Ms Brennan manages to provide her stories with fascinating characters, whether they are good or bad. Often, at least in the Lucy Kincaid series, we get to follow also the bad characters, so you have two storylines that in the end collides. This makes it even more suspenseful since you don't know how your 'heroes' will get away from, or avoid these evil deeds. For the Max Revere series the stories are more complex and it is difficult until the very end to find out who really is the culprit. There are several to choose from, at least in Notorious. However, I suspected the real murderer, I had to abandon the idea along the way, just to pick it up again in the very end.

I have just started the third book in the series, Compulsion, but really have no time to read today, plus I have a couple of other books I have to finish. But it is difficult to stay away. My fingers are itching to take up my ipad and continue reading!

Wednesday, 2 December 2015

Best Laid Plans by Allison Brennan

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Just found book #9 in the Lucy Kincaid/Sean Rogan series, which I just love. When checking which number in the series it is,  I just realise that there is already a #10. Aren't we lucky!

Allison Brennan has written books about other characters as well, and I like them too, but this series is special. There is always a very interesting, quite intricate  story and the suspense is great, sometimes almost too much. Lucy is a FBI agent and her boyfriend Sean is a private consultant in computer technology. The system that he cannot hack into does not exist. They often work together on Lucy's assignments. Both of them have a lot of siblings and they all seem to work in the same business. A family affair one could say.

In this story Lucy and her FBI partner Barry work on a case where the husband of a congress woman is found dead in a hotel room, in a town he supposedly should not be in. He is naked and it looks like he has been with a prostitute. Not everything is what it seems and there are many leads, correct and false, threats and more deaths before the two of them manage to solve the case. Excitement along the way, I promise. The crooks are bad. There are some loose threads in the end, indication an continuation of the story in the next book, No Good Deed. Sorry, have to go and download the book. Maybe an early evening...!

The Content Reader

Tuesday, 1 December 2015

Hidden Lives by Margaret Forster

The Content ReaderI first came into contact with Margaret Forster reading her biography of Daphne du Maurier. So when I ran into this book, which is a story about her own family secrets, I was thrilled. And she does not disappoint.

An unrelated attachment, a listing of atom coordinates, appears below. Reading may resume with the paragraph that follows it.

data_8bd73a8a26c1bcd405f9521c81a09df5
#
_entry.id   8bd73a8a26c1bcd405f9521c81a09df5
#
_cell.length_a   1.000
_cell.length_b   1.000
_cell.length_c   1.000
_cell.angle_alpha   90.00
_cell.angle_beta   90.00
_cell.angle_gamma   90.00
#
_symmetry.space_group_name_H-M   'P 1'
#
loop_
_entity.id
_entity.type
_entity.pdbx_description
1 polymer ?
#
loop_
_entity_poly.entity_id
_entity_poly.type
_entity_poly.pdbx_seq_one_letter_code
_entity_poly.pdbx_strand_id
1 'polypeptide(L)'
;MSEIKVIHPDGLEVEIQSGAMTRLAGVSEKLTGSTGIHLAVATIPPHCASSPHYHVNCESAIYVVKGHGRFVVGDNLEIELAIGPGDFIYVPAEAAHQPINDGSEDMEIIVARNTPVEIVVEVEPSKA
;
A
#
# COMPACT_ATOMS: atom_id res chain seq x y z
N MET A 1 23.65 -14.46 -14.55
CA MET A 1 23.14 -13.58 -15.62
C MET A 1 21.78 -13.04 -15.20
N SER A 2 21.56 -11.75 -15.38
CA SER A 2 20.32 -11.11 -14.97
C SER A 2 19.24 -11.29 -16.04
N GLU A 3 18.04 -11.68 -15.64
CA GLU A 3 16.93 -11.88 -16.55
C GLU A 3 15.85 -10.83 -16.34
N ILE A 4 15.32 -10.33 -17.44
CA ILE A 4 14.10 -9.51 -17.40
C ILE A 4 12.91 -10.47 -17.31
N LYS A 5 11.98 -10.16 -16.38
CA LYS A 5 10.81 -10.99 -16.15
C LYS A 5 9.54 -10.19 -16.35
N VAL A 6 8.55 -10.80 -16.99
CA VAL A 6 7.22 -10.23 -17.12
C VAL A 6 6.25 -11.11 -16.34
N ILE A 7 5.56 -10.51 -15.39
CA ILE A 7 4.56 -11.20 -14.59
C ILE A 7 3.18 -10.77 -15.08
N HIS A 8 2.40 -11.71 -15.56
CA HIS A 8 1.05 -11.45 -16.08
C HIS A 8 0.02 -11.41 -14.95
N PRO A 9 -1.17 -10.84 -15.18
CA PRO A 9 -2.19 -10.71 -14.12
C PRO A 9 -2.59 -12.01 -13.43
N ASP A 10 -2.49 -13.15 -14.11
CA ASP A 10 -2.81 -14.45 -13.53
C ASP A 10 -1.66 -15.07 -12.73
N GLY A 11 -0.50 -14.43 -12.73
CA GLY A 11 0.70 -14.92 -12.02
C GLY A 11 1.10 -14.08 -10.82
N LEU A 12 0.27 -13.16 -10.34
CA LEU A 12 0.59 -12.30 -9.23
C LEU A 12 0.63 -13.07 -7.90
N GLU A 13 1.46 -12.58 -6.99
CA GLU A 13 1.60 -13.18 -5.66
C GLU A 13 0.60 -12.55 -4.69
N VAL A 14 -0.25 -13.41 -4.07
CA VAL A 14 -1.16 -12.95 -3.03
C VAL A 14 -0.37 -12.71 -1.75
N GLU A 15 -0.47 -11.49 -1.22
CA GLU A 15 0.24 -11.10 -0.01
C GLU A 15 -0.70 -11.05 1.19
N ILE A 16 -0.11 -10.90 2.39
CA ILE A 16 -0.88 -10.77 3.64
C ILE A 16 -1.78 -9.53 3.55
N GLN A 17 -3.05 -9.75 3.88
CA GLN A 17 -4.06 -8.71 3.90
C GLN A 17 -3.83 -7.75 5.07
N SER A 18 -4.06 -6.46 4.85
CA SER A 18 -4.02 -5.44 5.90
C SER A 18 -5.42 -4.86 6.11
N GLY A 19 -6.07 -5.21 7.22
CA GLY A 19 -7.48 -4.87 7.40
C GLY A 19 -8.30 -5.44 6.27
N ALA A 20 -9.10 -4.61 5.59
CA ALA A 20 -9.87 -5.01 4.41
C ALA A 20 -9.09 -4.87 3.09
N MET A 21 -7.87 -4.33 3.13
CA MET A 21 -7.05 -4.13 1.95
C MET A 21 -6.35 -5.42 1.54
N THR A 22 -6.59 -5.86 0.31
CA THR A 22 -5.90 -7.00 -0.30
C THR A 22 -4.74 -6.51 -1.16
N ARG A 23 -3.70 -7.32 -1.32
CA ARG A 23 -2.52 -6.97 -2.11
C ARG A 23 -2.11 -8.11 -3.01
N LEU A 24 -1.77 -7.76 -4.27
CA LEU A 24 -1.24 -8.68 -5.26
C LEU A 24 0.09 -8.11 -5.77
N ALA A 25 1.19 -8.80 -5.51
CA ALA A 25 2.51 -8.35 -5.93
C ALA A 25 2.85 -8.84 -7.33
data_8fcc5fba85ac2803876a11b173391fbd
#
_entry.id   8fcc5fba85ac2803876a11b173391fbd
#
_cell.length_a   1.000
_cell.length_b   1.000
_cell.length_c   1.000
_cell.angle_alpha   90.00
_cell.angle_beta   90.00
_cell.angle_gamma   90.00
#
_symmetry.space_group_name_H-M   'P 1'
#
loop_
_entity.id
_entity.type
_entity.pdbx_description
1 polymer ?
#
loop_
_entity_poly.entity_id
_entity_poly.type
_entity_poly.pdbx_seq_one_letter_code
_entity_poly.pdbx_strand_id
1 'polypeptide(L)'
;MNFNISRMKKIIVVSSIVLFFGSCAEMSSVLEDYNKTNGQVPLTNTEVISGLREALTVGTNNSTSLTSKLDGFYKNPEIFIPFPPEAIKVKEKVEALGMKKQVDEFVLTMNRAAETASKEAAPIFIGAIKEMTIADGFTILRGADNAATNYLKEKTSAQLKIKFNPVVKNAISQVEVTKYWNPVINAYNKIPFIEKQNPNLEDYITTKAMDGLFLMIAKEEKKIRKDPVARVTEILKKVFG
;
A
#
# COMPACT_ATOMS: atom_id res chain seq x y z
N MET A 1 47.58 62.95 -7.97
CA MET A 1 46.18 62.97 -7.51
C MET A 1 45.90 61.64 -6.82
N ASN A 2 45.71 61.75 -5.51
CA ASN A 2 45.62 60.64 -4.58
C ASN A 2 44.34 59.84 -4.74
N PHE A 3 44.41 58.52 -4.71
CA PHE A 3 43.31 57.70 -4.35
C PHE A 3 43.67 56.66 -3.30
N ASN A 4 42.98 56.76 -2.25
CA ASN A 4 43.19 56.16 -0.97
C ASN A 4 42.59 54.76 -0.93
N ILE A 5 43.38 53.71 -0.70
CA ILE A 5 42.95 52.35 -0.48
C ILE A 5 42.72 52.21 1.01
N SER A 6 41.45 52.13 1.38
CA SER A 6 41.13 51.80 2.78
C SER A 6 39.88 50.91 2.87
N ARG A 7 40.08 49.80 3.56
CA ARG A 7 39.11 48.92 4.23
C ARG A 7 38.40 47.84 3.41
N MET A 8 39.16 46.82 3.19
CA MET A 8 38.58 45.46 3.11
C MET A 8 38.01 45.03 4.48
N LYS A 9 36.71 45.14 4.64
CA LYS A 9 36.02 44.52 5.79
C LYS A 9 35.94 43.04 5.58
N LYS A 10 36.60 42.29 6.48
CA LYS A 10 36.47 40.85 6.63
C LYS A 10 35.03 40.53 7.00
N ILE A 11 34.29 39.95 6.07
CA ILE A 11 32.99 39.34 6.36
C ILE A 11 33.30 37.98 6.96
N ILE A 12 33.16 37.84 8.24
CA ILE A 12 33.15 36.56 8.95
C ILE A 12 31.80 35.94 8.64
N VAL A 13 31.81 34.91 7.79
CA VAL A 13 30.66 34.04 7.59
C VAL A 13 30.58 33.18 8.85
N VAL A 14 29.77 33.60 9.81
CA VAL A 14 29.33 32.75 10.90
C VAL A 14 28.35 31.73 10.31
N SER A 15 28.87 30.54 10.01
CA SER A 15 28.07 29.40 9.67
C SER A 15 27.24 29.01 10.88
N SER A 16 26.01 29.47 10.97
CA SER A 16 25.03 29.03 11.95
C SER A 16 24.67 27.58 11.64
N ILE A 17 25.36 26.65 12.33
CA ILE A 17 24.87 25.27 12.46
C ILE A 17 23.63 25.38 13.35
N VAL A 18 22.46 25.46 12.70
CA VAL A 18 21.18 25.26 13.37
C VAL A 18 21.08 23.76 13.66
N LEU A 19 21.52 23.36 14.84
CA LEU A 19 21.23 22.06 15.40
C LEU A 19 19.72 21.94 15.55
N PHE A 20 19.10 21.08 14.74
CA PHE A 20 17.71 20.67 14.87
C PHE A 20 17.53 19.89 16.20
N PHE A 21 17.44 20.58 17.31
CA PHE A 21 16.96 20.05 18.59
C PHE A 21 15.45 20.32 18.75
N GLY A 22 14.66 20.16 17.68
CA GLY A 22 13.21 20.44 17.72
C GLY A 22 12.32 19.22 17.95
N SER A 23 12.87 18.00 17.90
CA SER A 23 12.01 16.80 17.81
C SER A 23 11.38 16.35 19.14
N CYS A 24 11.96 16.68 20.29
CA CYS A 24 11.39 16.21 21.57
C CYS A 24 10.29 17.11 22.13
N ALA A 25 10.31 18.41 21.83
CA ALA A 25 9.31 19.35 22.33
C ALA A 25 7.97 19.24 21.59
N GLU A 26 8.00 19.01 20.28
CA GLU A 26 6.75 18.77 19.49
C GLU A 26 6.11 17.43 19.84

When Margaret Forster’s grandmother died in 1936, she took secrets with her to her grave. Just before she died there was a mysterious woman in black who visited her. She never revealed to her daughters what it was all about. At her funeral, when the daughters gather and discuss this mysterious event there is another knock on the door. Outside is an unknown woman claiming to be her daughter and asking if she left anything for her.

After Margaret Forster’s mother died in 1981, she started to look into the history of her family. She discovered that her grandmother was born out of wedlock. But what was disturbing was the fact that she found her birth certificate and then there are no traces of her life until she reappears in the official records at the age of twenty-three!

The story is the starting point for telling the lives of her own mother and her siblings. They were born in the beginning of the 20th century and Margaret Forster traces their lives through childhood, adolescence and adulthood. It is a fascinating story of three women in the beginning of the century and how they coped with the modern developments during their own life time, based on the inheritance from their mother. The three sisters are very different and have different dreams. Even if it seems that at least some of them got the life they wanted, it did not always come out as expected. The siblings were very close and the family was the most important thing in life.

It is also a century where there was a huge development for women in society. When Margaret Forsters mother married she had to give up a very good, well paid job at the local Health Departement. It was not allowed for married women to work. She was an educated and intelligent woman who was obliged to stay at home and take care of the family. That was women’s duty of the day and it seems it was done without much reflection. Margaret Forster saw the unhappiness of her mother and decided early on to not become like her. She had inherited her mother’s intelligence, loved school and educated herself. Her life became different from her mother’s and grandmother’s.

Margaret Forster has written a wonderful piece of female history during the 20th century. A century that has evolved so much and so fast that it is hard for each generation to grasp the developments and ideas of the last one. It is told with feeling and a will to understand each generation. In the end she also discovers that when you look at the basics, the women in each generation are not that different after all.

This story stayed with me a long time after finishing the book. It makes you think of how women lived before and the hardships they endured. It is also a story of how the 20th century changed and affected people in a small town.

Margaret Forster has written many books of fiction, have edited Poetry by Elizabeth Barrett Browning and biographies of Charles Edward Stuart, William Makepeace Thackeray, Elizabeth Barrett Bowning and Daphne du Maurier, as well as The Grassroots of Active Feminism 1839-1939.